To see how big this difference is, look at two periodograms for Kp3H index calculated with Bartels original algorithm and themodifieddone:one:

Accordingly, the periodogram based on Bartels original algorithm shows that practically any cycle has the statistical significance 50-60%. This is impossible.

Modifying the original Bartels algorithm, we have found something really good and useful. It looks like this sad mistake has closed the door for the future of Bartels approach. Bartels approach deserves much more. This is a real alternative to classical approach to harmonic analysis. I just want to bring your attention to this approach, it worth your time!

### Julius Bartels idea explained

Classical cyclical analysis, or harmonic analysis, starts with Fourier transform. Its application to the tasks of modern science, especially physics, was developed by Arthur Shuster. Bartels was familiar with Shuster's works (see http://ui.adsabs.harvard.edu/abs/1934TeMAE..39..345B/abstract ) and suggested his own approach. Comparing the classical approach and what Bartels did, I was impressed by the mathematical beauty of Bartels approach. It really gives us something new.

To demonstrate how Bartels significance test works on
practice, we apply this approach to KpH3 global geomagnetic index for small piece
of data 1939-1940 (it
is quite possible that J. Bartels worked with that dataset). There we will try to find
a
presence of the Solar equator rotation cycle. The cycle is well-known and
described, its averaged period is 28
days. (Note the different approach to the same task: following Shuster, we would
look for *any cycle*'s presence while Bartels assumes that there is a
cycle (28 days) and we will look for *a proof of* its impact on the
analyzed data.)

In order to do that, let us divide the whole data set on 28 days pieces of data and name each piece as interval 1, 2,... The dataset covers approximately a year, so in total we have 12 intervals.

For each of these intervals we conduct a standard Fourier procedure finding the amplitude and the phase of 28 days wave adjusted for each interval. In other words, for each interval of these 12, we calculate "a" and "b" coefficients for this wave: X*cos(2 Pi*t/28)+Y*sin(2 Pi*t/28).

The next step is to put the vector (X,Y) on a harmonic dial:

For example, look at the first first 28 days interval. It covers the time period from Dec 18 7:30pm 1939 till Jan 15 1940 7:30 pm. Applying the standard Fourier procedure, we get coefficients for 28 days wave's formula:

-1.98683*Cos(w*t)-4.82192*Sin(w*t)

where w=2*Pi*t/28.1 t- time in days starting from midnight 1900 GMT

We can represent this first wave as a vector on a harmonic dial, with the coordinates X (the coefficient for Cos) and Y (the coefficient for Sin).

We repeat the same procedure for other remaining intervals, from 2 to 11,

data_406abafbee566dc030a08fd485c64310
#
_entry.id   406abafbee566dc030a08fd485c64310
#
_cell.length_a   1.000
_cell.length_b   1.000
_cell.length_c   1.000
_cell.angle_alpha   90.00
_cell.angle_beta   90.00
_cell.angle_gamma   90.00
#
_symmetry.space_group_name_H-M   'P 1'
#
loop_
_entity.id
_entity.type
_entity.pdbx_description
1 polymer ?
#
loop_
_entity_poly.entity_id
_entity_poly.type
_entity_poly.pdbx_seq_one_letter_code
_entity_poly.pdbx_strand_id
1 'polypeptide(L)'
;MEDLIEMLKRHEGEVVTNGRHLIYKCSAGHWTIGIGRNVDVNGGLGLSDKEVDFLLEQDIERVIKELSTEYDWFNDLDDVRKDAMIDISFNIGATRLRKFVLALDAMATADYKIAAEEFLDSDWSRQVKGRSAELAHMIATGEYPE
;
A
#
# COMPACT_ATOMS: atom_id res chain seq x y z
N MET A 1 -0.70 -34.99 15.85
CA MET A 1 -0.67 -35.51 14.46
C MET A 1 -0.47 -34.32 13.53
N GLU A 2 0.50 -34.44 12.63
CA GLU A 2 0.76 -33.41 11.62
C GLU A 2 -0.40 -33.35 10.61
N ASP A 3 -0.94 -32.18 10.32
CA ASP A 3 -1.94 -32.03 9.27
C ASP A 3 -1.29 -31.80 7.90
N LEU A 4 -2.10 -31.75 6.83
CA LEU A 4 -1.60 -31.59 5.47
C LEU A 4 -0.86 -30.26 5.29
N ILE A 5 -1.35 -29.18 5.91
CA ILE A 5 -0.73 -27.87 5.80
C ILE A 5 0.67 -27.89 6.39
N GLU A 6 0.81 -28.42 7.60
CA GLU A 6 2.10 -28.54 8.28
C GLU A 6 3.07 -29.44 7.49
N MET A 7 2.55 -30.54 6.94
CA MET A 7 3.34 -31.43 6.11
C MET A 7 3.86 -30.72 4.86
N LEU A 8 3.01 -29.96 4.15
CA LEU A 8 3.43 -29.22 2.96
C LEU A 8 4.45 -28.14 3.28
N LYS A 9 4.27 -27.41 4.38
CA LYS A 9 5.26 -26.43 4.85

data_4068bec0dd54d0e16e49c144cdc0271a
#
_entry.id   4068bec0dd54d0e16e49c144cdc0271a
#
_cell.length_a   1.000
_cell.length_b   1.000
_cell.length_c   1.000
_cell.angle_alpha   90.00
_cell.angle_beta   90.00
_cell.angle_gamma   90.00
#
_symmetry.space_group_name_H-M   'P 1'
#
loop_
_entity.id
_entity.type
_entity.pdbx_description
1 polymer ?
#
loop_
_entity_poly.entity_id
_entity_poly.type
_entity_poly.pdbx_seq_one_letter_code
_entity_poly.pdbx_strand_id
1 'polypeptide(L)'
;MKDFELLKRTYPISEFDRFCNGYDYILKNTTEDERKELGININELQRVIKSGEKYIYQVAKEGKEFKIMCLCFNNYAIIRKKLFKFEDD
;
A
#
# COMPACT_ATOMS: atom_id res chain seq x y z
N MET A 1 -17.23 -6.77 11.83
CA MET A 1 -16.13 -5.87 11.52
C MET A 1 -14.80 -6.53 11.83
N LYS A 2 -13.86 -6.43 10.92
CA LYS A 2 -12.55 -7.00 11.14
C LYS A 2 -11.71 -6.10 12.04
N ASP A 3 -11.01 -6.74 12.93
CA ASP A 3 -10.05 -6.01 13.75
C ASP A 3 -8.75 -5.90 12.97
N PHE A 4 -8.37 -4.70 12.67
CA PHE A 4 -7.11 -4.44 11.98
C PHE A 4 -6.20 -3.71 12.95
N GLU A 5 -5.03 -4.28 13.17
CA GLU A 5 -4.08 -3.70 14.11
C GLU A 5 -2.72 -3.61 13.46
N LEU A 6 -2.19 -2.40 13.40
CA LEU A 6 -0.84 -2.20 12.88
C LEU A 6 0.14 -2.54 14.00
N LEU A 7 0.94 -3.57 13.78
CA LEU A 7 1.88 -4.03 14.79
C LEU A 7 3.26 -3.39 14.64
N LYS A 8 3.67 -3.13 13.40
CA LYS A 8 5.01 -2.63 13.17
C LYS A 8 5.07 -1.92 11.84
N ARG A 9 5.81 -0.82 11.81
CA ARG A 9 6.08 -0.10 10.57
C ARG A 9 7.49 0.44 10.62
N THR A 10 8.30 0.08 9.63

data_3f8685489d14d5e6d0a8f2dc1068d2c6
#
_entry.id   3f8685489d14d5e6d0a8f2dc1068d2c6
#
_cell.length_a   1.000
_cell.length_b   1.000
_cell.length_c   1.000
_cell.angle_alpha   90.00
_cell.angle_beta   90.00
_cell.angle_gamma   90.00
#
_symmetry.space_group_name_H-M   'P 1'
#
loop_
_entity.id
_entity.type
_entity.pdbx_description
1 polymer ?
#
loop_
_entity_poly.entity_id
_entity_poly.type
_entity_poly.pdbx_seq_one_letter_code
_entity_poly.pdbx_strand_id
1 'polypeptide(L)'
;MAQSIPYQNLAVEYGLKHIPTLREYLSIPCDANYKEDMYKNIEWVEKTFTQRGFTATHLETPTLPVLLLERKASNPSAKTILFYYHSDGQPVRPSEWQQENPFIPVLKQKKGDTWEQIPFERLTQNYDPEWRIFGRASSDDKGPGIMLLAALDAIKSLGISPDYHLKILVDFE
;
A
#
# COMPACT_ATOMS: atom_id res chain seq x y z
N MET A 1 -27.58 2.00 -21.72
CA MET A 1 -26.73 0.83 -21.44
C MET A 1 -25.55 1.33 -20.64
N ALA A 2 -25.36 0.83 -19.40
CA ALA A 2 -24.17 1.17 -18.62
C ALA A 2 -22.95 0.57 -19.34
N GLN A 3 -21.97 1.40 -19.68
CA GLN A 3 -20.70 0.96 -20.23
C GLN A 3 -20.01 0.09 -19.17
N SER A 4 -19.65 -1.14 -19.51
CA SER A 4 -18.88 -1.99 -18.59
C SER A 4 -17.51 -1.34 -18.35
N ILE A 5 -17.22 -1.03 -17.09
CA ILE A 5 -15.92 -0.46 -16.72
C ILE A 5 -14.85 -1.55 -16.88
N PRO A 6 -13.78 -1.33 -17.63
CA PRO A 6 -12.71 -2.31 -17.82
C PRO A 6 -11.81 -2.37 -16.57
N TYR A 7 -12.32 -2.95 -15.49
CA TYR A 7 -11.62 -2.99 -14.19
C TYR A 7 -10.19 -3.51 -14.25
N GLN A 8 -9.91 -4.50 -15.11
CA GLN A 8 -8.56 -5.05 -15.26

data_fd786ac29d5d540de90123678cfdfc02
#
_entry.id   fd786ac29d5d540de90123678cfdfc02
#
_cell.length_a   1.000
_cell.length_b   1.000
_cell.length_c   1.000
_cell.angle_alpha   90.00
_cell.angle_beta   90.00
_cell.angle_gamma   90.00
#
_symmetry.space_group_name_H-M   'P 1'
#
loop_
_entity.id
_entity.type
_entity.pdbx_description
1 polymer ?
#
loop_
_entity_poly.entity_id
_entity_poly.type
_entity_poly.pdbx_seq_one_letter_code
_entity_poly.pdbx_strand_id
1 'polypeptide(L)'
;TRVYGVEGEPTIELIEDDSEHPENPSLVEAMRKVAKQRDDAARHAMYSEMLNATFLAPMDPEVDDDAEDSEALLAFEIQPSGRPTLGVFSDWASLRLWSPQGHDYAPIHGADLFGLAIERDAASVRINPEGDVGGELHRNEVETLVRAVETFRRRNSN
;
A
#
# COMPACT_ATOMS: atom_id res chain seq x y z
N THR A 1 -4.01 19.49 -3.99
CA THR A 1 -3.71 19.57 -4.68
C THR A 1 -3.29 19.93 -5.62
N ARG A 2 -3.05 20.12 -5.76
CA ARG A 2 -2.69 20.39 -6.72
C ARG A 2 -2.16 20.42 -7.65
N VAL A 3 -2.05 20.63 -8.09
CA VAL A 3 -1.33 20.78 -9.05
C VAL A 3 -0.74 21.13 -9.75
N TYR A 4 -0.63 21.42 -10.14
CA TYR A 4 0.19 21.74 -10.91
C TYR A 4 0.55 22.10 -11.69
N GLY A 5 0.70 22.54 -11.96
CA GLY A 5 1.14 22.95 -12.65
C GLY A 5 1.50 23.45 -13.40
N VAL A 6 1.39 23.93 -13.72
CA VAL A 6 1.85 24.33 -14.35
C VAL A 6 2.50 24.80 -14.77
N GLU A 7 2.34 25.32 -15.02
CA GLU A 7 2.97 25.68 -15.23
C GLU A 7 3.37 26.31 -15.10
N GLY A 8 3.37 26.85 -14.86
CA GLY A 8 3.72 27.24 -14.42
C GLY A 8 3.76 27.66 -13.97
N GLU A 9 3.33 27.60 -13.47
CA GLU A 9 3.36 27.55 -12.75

finding a and b coefficients for each one of them. After that we put
all these vectors on the harmonic dial:

In the picture above 12 vectors are shown (Sample Size=12); they represent how the 28 days cycle works on each of these 12 intervals, how the amplitude and the phase has changed from one interval to another. If 28 days cycle has some impact on this dataset, all these vectors on the harmonic dial will form some cluster, some cloud. Ideally if this cycle works the same way for all intervals, all vectors will coincide. The closer vectors are located to each other, the tighter is the cloud - the better this cycle works for this data set.

This brilliant idea of Julius Bartels is one of the most beautiful mathematical ideas I know. We replace the standard harmonic analysis procedure by cluster analysis - giving by that the room for the statistical analysis, the statistical analysis that did not work quite well for approach suggested by A. Shuster (as it was discussed in 1930-1940s). It really brings something new!

So now we need to solve a statistical problem: finding the statistical measure of this cloud. The tighter the cloud is (which can be observed if all these vectors are closer to each other), the higher is the probability that the 28 days cycle plays a certain role in our dataset (is not "a chance occurrence", as Bartels puts it), the more the statistical significance of that cycle is.

In order to do that, let us conduct some simple calculations with Bartels harmonic dial:

We calculate center of mass of these 12 vectors, point A (see below). It represents the expected amplitude and phase of our 28 days cycle.

Now let us look at how these 12 vectors are distributed in regards to the center of mass A.

We calculate the expected radius which is the root mean square of all 12 vectors with the center in A, root mean square of vectors A1, A2, .., A12. The small yellow cycle on the harmonic dial is the expected radius centered at point A. The smaller this cloud is and farther it is from the center O, the more statistically significant is the 28 days cycle.

We calculate the ratio (center mass radius)/(expected radius) and apply it for Gaussian exponent (assuming the normal distribution for these radiuses):

The statistical significance of 28 days cycle for Ko3H geomagnetic activity index is 93%.

TS team has conducted a lot of tests on many data sets; we have found that the probability calculated this way provides very clean periodograms.

### Where was the mistake?

For some unknown reason, in all sources that were available to me - starting with J. Bartels work published in 1932 and ending with Charles E. Armstrong article published by Foundation for the Study of Cycles in 1973 - the calculation of the expected radius is shown as the root mean square of cloud centered vectors divided by square root of sample size. In this particular case (the example above), the application of the published formula leads to the expected radius being smaller square root (12)=3.46 times.

If I do the calculation according to the published description, the harmonic dial for our example looks this way, with the expected radius being unrealistically small here: